Hakes also thinks the Right "tend to dismiss ideas they do not like with the simple assertion they were advanced by someone they do not like." He offers Al Gore as an object lesson, but here he manifestly overreaches and is guilty of a reductionism all his own. The arguments against Al Gore and his Inconvenient Truth are much deeper than personal animosity. But perhaps Hakes is dismissing them because he doesn't like many on the ideological Right?

The last third of the book contains a series of chapters devoted to various solutions: we should increase our emergency reserves, develop the "car of the future", alternative fuels, "an electric future", implement acceptable energy taxes, "make energy conservation a patriotic duty" and "throw some Hail Marys." All and all, Hakes has several good ideas, many of which have been discussed by others and some of which are likely to be acted upon.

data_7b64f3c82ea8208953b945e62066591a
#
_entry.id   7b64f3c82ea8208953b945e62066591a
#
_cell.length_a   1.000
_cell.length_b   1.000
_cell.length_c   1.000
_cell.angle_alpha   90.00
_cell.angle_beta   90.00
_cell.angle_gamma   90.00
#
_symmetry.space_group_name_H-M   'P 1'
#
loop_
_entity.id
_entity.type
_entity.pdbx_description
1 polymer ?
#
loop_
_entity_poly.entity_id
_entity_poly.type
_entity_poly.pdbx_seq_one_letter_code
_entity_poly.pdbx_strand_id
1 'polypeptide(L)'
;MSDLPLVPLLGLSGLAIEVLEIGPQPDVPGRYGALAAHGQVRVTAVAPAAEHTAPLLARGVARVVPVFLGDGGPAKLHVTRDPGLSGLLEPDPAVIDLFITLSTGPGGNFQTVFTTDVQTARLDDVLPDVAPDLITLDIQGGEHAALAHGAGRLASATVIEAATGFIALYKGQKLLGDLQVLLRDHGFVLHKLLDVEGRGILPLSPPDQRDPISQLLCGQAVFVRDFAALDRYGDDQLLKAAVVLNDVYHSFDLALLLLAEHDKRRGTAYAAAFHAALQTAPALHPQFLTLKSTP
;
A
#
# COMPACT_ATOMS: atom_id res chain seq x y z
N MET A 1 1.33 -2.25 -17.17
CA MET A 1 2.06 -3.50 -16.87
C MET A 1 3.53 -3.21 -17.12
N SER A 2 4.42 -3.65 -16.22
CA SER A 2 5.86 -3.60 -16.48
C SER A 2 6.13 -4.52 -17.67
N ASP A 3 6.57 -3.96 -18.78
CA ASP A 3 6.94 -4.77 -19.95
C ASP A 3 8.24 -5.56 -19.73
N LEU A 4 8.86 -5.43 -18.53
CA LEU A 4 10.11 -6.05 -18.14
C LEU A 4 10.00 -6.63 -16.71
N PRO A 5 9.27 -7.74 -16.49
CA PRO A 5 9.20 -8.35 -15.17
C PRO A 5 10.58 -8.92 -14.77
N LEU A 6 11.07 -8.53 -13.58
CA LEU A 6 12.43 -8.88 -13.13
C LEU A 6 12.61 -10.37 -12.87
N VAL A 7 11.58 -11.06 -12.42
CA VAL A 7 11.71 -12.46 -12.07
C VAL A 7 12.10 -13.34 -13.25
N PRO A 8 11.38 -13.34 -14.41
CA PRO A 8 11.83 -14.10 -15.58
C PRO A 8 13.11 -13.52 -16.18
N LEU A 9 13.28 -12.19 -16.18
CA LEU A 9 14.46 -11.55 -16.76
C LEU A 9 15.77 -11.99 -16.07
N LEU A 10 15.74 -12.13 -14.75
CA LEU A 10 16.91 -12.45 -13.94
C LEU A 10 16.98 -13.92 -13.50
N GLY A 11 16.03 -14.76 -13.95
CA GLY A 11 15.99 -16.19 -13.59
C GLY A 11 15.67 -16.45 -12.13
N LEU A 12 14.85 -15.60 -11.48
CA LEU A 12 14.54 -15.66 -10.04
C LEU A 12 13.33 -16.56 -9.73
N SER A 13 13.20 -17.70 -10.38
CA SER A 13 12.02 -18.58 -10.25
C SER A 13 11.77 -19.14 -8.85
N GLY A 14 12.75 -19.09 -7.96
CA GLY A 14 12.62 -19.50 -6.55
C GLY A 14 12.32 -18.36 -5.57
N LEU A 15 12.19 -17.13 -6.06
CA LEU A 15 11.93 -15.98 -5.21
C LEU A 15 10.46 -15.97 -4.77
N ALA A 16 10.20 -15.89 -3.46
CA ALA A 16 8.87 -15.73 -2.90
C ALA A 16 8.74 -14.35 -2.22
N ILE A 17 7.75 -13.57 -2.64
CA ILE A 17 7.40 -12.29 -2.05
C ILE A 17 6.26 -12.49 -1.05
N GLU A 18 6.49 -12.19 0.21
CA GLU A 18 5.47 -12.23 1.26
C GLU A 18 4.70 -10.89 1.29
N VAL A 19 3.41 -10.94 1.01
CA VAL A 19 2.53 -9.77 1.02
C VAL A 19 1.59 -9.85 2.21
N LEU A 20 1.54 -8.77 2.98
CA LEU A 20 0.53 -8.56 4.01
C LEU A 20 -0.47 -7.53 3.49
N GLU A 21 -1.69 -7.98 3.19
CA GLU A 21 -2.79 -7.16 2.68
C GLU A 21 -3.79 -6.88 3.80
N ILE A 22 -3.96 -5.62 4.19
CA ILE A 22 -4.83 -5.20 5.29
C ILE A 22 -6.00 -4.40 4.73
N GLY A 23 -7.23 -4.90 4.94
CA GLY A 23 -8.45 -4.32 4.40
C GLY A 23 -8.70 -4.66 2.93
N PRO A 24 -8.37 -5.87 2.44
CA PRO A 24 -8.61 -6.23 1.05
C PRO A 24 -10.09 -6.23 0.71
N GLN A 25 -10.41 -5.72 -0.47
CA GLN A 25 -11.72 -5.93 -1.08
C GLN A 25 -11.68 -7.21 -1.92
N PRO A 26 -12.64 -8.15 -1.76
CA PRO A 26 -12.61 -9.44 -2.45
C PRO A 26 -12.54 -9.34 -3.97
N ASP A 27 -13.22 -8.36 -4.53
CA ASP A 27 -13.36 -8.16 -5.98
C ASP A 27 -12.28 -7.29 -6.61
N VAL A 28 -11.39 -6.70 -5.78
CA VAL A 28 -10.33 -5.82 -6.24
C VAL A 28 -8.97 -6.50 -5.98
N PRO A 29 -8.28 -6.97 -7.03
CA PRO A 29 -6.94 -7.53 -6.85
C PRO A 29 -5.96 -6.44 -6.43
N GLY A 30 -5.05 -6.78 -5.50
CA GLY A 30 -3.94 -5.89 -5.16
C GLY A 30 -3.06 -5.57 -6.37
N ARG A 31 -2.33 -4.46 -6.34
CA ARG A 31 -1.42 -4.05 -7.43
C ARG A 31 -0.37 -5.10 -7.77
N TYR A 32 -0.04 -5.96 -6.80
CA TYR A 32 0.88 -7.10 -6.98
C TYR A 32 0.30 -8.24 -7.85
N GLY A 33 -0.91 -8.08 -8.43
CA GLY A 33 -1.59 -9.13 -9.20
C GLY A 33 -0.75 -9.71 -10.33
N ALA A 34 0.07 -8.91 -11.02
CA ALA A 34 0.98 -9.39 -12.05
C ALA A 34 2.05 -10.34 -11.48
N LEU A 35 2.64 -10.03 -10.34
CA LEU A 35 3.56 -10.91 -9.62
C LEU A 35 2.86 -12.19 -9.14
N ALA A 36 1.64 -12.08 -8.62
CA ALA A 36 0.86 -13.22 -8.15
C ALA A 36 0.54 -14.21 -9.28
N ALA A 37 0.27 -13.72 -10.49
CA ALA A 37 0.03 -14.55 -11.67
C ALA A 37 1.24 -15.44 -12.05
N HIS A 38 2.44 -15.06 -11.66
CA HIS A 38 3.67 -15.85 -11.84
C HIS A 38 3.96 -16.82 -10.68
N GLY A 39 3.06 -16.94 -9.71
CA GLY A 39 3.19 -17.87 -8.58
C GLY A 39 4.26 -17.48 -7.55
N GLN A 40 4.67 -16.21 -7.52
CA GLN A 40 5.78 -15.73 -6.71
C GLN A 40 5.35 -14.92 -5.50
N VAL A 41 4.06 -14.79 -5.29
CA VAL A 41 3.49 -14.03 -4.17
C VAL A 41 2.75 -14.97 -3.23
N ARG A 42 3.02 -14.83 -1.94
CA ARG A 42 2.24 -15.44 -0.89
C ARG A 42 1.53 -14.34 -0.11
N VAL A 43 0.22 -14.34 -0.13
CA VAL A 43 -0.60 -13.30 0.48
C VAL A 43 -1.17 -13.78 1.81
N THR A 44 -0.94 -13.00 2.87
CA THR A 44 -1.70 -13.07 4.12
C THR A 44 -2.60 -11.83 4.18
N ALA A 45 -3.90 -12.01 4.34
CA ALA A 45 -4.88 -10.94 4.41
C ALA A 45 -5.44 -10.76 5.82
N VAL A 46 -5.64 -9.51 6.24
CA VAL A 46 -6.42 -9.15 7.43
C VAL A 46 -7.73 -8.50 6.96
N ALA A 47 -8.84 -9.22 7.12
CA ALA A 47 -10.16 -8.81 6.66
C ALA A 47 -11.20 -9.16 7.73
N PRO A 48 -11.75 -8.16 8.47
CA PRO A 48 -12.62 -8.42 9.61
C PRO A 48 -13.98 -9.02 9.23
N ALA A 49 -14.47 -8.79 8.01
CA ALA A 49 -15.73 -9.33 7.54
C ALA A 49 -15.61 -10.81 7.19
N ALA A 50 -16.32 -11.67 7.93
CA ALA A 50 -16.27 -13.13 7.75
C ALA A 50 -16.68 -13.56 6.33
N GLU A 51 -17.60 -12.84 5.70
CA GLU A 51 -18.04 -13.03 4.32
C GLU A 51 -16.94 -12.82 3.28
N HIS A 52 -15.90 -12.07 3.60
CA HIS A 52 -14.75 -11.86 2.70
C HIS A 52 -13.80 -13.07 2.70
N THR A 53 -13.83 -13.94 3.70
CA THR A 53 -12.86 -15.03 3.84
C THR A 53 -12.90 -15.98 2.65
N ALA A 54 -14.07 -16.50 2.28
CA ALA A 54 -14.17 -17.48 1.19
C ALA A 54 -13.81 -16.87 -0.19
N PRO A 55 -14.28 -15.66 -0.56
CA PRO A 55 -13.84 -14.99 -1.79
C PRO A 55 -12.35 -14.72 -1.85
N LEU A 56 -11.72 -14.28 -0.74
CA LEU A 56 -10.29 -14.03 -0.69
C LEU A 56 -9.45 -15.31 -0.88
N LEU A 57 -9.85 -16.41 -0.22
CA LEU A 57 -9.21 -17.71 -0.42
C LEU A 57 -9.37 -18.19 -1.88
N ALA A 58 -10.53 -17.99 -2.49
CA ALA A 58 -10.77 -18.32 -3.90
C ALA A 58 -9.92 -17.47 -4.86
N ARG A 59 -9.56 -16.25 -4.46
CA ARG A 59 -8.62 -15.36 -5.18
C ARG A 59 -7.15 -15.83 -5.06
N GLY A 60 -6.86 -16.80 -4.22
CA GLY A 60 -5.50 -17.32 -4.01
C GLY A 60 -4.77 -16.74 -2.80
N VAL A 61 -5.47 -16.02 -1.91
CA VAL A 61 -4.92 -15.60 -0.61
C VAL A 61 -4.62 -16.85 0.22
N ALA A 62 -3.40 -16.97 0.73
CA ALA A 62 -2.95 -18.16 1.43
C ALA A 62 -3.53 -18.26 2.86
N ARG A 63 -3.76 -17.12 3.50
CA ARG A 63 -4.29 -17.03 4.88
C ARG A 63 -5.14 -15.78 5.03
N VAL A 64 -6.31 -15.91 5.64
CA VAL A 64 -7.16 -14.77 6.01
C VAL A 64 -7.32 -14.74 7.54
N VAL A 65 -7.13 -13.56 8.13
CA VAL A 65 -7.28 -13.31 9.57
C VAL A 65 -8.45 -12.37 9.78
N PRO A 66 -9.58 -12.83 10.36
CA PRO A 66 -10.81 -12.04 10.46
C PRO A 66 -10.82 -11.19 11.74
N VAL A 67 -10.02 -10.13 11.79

He concludes with an exhortation for both politicians and voters to take his suggestions (or others) and implement them fully. Yet, the same problem remains: even if we begin to implement these policies--and they begin to work--will we be able to keep our collective eyes on the ball long enough to see it all through? Hakes thinks we can if we accept it as a patriotic duty. That all depends on exactly how much we're asked to do for our country.
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on August 17, 2008
The energy crisis is upon us and shows no signs of long term relief. Face it, $3.00 a gallon gas will only exist in stories we tell our children and grandchildren. The question of how we went from abundance to bust is complex. Often we're just as much to blame as the oil companies and OPEC. No one explains this better than Jay Hakes, the former head of the US Department of Energy's Energy Information Administration. Mr. Hakes has written a highly readable book entitled "A Declaration of Energy Independence" which outlines not only how we got were we are but perhaps more importantly, what to do about it. If you're looking for answers about what we can do about the energy crisis, start with this book.